Powerless. That is me today. For two reasons.
- Essential maintenance of the local Electrical transformer and the power will be off from nine to five.
- It is also the day when Public sector workers across the UK are due to have a holiday go on strike. Why? Because of proposed changes to pensions for public sector workers, and spending cuts. It’s mainly about pensions – as people live longer, the cost of funding public sector pensions is “unsustainable”, so says the government. It wants most public sector workers to:
* pay more into their pensions
* work for longer
* and accept a pension based on a “career average” salary, rather than the current final salary arrangement which many of them are currently on
Unions, however, say the proposals will leave their members paying more and working longer for less.
There will be no buses or trains running, most schools will remain closed and hospitals will provide emergency services, while elective surgeries and outpatient clinics will be cancelled. As well as those working in health, education, transport and the civil service, workers in local councils, the NI assembly, the PSNI (Police), Human Rights Commission, the Equality Commission and the Labour Relations Agency and a host of other non-departmental public bodies are also expected to take strike action.
The private sector should be working as normal, and since my electricity provider comes into this bracket, the transformer maintenance should go ahead. I was notified about the lack of power about ten days ago by letter, and yesterday afternoon I had a phone call from the company to check that I had arrangements made for food etc., for the duration.*
Anyhow, an early cooked breakfast, and a late dinner will be the order of the day, I have a small single ring camping gas stove so I should not run out of hot drinks and I’ll fill a flask with my own homemade soup for lunchtime. I’ll not starve by any means.
Weather permitting I’ll walk down the hill, and through the park in the morning. I’ll have the phone and Laptop charged, so I’ll drop in at some stage to check up on you.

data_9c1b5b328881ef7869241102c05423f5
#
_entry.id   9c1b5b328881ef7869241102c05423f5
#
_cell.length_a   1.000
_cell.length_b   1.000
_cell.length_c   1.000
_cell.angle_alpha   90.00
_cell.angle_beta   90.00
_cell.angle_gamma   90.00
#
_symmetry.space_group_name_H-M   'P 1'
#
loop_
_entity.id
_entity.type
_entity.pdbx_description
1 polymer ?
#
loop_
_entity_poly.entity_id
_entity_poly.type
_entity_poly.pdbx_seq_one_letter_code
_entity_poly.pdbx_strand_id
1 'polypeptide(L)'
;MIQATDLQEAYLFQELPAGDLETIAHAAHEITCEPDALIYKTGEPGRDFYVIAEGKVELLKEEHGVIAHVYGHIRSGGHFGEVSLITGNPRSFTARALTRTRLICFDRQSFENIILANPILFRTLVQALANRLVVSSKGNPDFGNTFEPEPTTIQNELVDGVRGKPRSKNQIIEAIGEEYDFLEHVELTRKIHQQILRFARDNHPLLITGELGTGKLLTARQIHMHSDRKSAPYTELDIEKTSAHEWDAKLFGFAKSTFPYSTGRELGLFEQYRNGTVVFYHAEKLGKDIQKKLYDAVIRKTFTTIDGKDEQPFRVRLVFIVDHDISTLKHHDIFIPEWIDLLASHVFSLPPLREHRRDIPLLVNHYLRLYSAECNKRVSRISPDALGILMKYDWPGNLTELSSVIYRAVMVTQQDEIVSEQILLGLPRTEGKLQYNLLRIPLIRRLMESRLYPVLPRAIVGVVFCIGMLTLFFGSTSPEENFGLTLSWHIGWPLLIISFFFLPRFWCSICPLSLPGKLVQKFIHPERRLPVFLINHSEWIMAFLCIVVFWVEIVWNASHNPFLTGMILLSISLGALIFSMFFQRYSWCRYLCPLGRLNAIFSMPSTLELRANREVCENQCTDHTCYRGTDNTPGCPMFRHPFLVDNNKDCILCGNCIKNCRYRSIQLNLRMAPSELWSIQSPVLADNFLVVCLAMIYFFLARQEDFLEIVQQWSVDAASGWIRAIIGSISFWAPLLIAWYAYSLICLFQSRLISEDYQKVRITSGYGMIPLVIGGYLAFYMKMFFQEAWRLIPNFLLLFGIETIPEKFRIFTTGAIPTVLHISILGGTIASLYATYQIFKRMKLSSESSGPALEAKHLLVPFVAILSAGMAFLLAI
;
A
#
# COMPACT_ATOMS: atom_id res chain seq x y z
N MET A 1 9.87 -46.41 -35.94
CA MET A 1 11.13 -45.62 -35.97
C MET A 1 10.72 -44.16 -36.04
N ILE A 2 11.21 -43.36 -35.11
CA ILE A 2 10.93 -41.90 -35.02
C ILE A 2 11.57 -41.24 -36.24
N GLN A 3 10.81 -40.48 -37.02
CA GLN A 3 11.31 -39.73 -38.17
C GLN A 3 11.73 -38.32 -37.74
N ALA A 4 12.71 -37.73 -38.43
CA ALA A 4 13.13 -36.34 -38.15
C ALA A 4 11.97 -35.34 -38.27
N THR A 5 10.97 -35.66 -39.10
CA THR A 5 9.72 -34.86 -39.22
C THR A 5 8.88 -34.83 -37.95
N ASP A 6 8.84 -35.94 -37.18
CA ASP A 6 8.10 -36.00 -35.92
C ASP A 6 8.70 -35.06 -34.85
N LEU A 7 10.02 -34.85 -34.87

I have decided to toast my toes at the open fire for the afternoon. Wisewebwoman will know what I mean when I say “I’ll try not to get the ABC’s“! Worry not, for it is no dreadful life threatening disease. It was a condition way back in the last century, before any, never mind every home, had central heating. We gathered as a family round the fireside and watched the glorious display of flickering flames take half the heat up the chimney.
The older the women, the closer they sat to the fire. By the end of the winter their shins were burned from the heat leaving a series of small dark red rings from knee to ankle. The men may have suffered in the same way, but since they never removed their trousers, we were never able to confirm this fact. Houses were not so well insulated back then and drafts whistled under doors and around windows, Our fronts were roasted and our backs were frozen. The bedrooms back then were so cold the frost formed on the inside of the glass and people got dressed to go to bed! Brrrr!
I have knitting at the ready, and a few sewing repairs that can be done by hand. I might even find distraction with a book. I’m hoping it won’t be another dark and dreary day. The candles are at the ready, so I’ll come to no harm.
* Since I have a heart condition and live alone, I am on the ‘At risk’ register. It was the electricity company that suggested I have my name added. They keep me informed of any scheduled breaks in transmission, and check up on me during unscheduled breaks. The Water service now have a similar list. I am not sure if everyone in NI is aware of these lists.